The soothing sounds of the saxophone and the call of the trumpet fill the air inside the Red Cat Jazz Café. Several nights a week, artists such as Brian Best and Dean James play on the café's stage, which also hosts boisterous events including the Sunday Jazz Brunch. Open-mic nights let lesser-known acts make a splash, and happy hours and special events encourage artistic expression through words, mixed drinks, and opportunities to complain about coworkers in song.
As an international jazz club, Cafe 4212 Jazz Bar & Grill treats guests to a rotating lineup of blues singers as well as a seasonal menu of eclectic and classic dishes. Cafe 4212?s chefs use fresh and locally grown ingredients when available to crafts hors d'oeuvres such as fruit kebabs and Jamaican-style meat patties as well as entrees of praline-pecan ham and Cajun shrimp. Diners can also sip international wines, imported and microbrewed beers, specialty cocktails, and martinis.
Jazz performances on weekend nights and during Sunday brunch send patrons heading for Cafe 4212?s dance floor. Walls ornamented with red and gold hues pop against the restaurant?s ivory-clothed tables and tan leather couches, and a large outdoor patio supplies a romantic setting for couples to take in some fresh air or scream at passing airplanes.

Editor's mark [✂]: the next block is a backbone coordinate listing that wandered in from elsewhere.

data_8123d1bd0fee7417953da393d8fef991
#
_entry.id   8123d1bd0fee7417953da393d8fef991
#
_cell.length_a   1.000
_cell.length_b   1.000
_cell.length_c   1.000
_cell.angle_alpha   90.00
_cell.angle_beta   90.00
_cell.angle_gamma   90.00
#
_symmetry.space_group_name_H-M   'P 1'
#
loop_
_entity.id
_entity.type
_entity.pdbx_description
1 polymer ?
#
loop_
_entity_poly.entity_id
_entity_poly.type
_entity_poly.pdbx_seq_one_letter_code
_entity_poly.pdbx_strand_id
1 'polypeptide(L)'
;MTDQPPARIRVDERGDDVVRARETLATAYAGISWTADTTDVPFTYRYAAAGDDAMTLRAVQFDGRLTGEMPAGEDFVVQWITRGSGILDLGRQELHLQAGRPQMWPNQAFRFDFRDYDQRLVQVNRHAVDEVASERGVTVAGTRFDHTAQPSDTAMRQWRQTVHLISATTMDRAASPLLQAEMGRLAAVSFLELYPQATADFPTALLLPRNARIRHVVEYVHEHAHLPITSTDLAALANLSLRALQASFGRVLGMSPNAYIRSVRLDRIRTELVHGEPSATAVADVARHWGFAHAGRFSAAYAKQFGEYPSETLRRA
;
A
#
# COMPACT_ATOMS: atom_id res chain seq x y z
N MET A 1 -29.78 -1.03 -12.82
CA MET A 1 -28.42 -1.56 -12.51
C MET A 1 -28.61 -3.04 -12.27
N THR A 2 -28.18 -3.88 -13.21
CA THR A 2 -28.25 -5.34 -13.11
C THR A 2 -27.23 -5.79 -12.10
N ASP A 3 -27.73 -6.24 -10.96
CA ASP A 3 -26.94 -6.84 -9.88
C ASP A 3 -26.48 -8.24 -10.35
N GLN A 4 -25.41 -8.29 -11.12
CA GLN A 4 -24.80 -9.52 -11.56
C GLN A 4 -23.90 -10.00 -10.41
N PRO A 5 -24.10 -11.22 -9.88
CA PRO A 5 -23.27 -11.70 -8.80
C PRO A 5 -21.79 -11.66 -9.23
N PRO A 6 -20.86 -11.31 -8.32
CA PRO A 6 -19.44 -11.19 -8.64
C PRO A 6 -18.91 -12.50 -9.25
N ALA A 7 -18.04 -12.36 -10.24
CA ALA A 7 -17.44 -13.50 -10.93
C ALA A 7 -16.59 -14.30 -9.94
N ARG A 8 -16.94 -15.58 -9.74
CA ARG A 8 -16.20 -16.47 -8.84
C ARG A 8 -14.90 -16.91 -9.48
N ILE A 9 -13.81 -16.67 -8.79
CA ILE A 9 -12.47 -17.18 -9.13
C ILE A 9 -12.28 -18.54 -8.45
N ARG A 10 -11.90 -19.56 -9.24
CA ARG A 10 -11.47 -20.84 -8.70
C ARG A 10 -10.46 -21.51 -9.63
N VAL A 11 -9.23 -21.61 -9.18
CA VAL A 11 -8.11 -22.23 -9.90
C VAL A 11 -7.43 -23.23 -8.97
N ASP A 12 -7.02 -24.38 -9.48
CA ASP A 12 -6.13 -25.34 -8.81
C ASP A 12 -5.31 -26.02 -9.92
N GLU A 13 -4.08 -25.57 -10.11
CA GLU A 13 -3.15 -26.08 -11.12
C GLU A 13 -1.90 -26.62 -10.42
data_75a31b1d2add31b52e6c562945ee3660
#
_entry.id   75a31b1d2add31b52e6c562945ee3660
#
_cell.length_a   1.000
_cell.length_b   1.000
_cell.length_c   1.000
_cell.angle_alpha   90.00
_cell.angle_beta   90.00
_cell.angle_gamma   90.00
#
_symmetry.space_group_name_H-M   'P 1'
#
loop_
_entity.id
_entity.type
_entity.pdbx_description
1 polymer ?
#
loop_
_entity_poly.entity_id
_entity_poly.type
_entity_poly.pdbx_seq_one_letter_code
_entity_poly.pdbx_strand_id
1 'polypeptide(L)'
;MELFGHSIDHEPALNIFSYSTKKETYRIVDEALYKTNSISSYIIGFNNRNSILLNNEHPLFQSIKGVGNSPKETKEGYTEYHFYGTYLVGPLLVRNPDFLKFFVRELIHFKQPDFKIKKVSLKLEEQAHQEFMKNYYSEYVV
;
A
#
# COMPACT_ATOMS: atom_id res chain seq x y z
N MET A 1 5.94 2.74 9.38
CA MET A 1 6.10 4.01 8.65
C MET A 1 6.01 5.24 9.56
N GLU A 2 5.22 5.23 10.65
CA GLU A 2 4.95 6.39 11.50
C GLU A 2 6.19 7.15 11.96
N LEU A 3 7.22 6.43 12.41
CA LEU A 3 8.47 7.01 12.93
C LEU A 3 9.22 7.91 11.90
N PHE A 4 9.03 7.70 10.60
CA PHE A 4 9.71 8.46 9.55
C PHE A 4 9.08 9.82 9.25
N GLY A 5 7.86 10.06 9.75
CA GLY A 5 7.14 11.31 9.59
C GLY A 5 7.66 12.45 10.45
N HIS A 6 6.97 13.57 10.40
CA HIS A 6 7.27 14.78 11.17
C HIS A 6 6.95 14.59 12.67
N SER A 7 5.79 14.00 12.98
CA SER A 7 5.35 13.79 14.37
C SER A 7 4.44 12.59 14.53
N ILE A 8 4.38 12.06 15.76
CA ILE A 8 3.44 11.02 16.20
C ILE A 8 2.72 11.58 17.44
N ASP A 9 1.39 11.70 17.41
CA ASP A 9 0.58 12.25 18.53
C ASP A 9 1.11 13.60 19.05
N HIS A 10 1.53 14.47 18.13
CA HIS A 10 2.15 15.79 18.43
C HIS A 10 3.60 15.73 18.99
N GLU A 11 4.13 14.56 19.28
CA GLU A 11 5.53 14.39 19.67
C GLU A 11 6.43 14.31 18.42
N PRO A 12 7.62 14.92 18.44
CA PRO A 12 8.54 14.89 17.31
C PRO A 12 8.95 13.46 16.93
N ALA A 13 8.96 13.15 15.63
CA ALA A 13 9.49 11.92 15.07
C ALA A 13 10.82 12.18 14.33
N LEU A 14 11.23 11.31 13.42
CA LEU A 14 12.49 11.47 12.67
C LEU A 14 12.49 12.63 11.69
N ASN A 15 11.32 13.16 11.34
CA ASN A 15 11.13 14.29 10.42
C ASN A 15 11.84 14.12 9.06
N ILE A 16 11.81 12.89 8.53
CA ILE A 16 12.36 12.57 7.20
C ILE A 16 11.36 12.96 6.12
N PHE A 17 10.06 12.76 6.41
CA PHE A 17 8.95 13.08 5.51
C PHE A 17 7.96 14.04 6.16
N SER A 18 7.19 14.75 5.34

The Hershey Theatre, conceived in 1933 by noted philanthropist and chocolatier Milton S. Hershey, stands as an opulent tribute to the performing arts. Taking architectural cues from Saint Mark’s Basilica in Venice, the foyer’s towering arches gleam with golden paint and crystal chandeliers. The blue-and-gold mosaic that leads to the main seating area is the masterwork of two German artists who spent two years on its construction. Once inside the theater, audiences might think they’ve stepped onto the streets of Venice thanks to the atmospheric ceiling, stonework facades, and gondoliers paddling them to their seats. ####Bethel Woods Center for the Arts Music has permeated the 800 manicured acres where the Bethel Woods Center for the Arts has stood since 1969, when farmer Max Yasgur agreed to let love, peace, and harmony grow wild at the very first Woodstock festival. These days, the renowned outdoor venue and cultural center continues to attract the biggest acts in music to its pavilion stage. The open-air design ensures ample ventilation on the natural sloping lawn, and a roof protects up to 15,000 fans from inclement weather and the prying eyes of Cessna pilots.
Menopause the Musical has painted a vivid, rib-tickling portrait of four women confronting the troubles of middle age for audiences in hundreds of cities all over the world. The show tells the story of four strangers, meeting by chance at a department-store lingerie sale, who begin to commiserate on the travails of menopause, including hot flashes, mood swings, and spontaneously breaking out in song-and-dance routines. Parodying a suite of hits from the '60s, '70s, and '80s, the musical's jaunty tunes encourage dialogue about women's health while eliciting copious chortles of recognition from guests. Patrons can choose from upper- or lower-level seating in the Stafford Centre's Performing Arts Theatre, enjoying straight-on views of onstage antics or simultaneously confronting acrophobia and theatrophobia via balcony-immersion therapy.